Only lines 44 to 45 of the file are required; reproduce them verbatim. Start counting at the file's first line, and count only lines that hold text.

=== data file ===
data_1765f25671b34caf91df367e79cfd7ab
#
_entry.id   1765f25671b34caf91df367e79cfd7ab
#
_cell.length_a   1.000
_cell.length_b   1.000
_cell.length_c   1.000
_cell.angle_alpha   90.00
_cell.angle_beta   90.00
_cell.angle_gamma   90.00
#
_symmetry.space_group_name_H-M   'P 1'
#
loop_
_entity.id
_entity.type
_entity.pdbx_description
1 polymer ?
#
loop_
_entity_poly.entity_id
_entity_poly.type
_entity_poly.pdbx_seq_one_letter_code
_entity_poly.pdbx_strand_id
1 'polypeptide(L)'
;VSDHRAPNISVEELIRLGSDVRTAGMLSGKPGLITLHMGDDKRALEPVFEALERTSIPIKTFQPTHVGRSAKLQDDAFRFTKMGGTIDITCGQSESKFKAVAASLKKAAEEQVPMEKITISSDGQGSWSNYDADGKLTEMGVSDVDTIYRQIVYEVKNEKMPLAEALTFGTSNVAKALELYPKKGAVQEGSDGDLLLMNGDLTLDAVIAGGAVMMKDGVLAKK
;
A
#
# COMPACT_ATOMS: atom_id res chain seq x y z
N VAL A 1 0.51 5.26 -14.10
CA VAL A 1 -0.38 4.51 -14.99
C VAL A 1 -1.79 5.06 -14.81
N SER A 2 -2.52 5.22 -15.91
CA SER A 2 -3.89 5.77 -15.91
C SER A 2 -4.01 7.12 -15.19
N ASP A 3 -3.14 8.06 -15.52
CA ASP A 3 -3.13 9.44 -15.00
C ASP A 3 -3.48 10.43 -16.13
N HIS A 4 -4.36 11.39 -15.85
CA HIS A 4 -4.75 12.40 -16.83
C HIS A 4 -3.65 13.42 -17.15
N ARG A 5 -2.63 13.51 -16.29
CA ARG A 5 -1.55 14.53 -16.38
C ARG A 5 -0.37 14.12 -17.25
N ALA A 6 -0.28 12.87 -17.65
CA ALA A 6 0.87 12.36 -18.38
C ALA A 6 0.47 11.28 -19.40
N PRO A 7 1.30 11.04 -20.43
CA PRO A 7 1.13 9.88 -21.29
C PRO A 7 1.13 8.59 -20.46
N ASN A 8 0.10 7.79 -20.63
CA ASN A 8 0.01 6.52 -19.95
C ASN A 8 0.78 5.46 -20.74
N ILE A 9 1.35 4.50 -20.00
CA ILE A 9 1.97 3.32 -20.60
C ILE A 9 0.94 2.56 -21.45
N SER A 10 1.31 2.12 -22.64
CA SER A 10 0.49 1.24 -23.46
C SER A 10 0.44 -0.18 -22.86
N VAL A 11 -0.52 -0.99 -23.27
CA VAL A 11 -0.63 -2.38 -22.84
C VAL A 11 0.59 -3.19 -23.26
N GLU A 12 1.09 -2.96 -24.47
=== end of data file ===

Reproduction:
CA ARG A 5 -1.55 14.53 -16.38
C ARG A 5 -0.37 14.12 -17.25